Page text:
Sunday, 4 April 2010

Semana Santa in Ocentejo

We're just coming to the end of Semana Santa - Holy Week in Spain. The week leading up to Easter is as important as Easter itself, and MamaDuck had a week off work. We were invited to spend the week with some friends of ours at their place in Ocentejo, a tiny village (permanent population 25, but weekend and holiday population somewhat larger) about 150 kms north of Madrid. We've been there several times, but usually only for an overnighter, and usually as passengers in someone else's car. This time, our friends were already there, so we took the twice-daily coach as far as Cifuentes, about half-an-hour from Ocentejo, and they picked us up from there.

With spring teetering on the verge of sprunging, there is a lot of work to be done in the garden, and MamaDuck was eager to do some of it. I had been enlisted to make pork pies for general nibbling through the week, and a big steak and kidney pie to share with the family of José-Luis (the chef/owner of the only bar/restaurant in the village), and Espe, who just happened to be around. I spent a very happy morning in the kitchen constructing these pies, and they were a great success.

The pattern of our days at the house goes something like this: get up some time between 9 and 10, sort yourself out with breakfast, then get down to thinking about writing a new novel / actual work / dig the garden / make pies / go for a walk / paint the walls of the living room / try to draw a picture or do whatever it is you want to do. Sometimes there's a mid-morning coffee at the bar. At about 2.30, we knock off and go for an aperitivo at the bar. José-Luis is very canny, and will appear with a superb bit of food just as we look to be on the point of going back to the house for lunch. As we're eating this, we will of course order another round of drinks, and on more than one occasion we would be too full of J-L's creations to actually have or need any lunch. Some of the things he made for us: codornices (quails); migas (a southern Spanish dish of breadcrumbs and meat with a chopped-up fried egg stirred in - it sounds weird, but José-Luis makes the best migas I've ever had); beans (not Heinz); red peppers stuffed with a cheesy cod sauce; lomo (pork loin); patatas bravas (sauteed chunks of potato with a hot sauce); and many other goodies.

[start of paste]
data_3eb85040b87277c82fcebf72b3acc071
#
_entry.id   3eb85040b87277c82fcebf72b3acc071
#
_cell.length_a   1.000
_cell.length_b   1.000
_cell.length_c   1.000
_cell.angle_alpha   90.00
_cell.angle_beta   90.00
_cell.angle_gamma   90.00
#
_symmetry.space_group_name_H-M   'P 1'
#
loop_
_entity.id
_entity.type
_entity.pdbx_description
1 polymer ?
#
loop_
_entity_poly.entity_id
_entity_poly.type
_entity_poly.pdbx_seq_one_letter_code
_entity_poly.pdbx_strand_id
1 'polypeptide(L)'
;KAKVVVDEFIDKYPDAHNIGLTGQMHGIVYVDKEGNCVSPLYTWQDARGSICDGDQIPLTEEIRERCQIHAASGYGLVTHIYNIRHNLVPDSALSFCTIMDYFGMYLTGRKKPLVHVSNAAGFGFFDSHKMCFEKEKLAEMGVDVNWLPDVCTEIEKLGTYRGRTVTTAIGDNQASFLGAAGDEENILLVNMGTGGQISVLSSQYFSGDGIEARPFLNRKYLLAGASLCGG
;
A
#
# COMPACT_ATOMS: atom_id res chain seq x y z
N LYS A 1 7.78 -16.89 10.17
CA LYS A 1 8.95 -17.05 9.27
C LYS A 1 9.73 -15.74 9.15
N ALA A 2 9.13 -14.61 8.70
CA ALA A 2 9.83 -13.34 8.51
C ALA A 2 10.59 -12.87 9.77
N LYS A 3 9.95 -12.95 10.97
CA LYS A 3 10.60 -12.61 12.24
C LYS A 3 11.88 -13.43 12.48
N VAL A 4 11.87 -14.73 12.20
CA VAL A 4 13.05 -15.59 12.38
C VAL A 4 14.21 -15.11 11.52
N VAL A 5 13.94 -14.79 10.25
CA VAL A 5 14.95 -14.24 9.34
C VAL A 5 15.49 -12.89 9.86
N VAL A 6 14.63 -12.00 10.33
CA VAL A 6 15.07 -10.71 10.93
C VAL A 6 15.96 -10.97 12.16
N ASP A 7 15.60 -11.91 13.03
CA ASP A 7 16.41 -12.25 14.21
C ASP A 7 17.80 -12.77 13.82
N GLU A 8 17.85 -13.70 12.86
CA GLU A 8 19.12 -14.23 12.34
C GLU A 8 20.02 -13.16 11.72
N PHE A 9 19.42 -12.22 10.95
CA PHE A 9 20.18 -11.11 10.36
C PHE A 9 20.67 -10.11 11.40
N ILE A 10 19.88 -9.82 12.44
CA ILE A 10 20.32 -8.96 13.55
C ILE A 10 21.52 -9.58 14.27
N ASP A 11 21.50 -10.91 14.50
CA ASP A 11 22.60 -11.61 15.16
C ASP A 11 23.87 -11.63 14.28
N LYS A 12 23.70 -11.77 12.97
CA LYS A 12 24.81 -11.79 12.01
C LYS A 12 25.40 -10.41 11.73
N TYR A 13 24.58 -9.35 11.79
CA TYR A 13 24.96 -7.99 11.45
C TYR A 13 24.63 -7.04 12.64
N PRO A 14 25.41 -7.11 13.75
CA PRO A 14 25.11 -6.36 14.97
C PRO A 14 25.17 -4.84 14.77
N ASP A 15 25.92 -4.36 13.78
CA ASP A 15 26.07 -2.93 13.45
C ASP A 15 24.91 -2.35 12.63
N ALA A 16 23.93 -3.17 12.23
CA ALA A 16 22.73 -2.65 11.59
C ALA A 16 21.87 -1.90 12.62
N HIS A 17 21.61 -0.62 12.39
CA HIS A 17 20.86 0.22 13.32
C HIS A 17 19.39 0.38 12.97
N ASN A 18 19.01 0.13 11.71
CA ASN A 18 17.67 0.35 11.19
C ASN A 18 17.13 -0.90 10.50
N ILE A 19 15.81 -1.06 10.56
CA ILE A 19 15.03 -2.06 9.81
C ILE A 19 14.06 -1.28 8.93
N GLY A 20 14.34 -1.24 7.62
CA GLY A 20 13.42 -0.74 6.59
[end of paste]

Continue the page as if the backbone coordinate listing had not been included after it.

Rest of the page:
Then, back to the house for lunch (or not), usually followed by a snooze, and then whatever was planned for the evening. One night this involved trooping down to the Mayor's* house to watch Atléti vs Real Madrid (el Derbi, and a truly crap match it was), and a few days later a drive to the next village, Sacecorbo, to watch Atléti vs Valencia. The reason for all this mooching around to watch footie is that Castilla La Mancha switched off their analogue TV broadcasts last weekend. Now, this has been planned for years, and everyone now has a TDT (Terrestrial Digital Television) adapter. But Ocentejo (actually, the beloved Mayor of Ocentejo, who is the only person in the village who has satellite TV), forgot / didn't bother to tell the authorities they would like to have whatever doohickey is required to transmit digital signals. So, blank screens in Ocentejo.

And then back to the house for a nightcap, and sometimes staying up talking till stupid o'clock.

Sigüenza Cathedral

Some days we'd have a trip out of the village - MamaDuck and lady friend went to a garden centre in Guadalajara one day. We all went to Siguenza a few days later - it's quite a pretty place with an astounding cathedral and a castle that has been restored and is now a Parador.

Castle / Parador

And finally, the culmination of Semana Santa - el viernes Santo (Good Friday). There were lots of events organised by the village, starting with a competition to see who could make the best torrijas (a bit like a cross between French toast and bread-and-butter pudding). MamaDuck and I had been co-opted onto the judging panel, along with one of our friends and the mayor's wife. After that there was a concert of classical music given by a violinist and a guitarist, followed by the church-goers parading their little statue of Christ on the cross around the village. And then a bonfire in the square, which was supposed to be accompanied by roast potatoes. But they didn't put the spuds in until about 11pm, and by midnight they were still not ready, it had turned seriously cold, and us poor little Brits buggered off to bed.

Yesterday our pals gave as a lift into Guadalajara and we caught the train back to Madrid, where it promptly started to rain. But it was such a pleasure to be out of Madrid and plunged into a proper little Spanish pueblo where, of course, almost nobody speaks English and so you absolutely have to inflict your appalling Spanish on them.

*It's always amazed me that such a tiny village as Ocentejo has a Mayor and a town hall, but it turns out that the municipality is actually the largest in Castilla La Mancha in terms of land area. 


Abu Dhabi/UAE Daily Photo said...

I love the paradores of Spain. Happy Semana Santa.

Jayne said...

Your pork pies are getting quite a reputation keefie!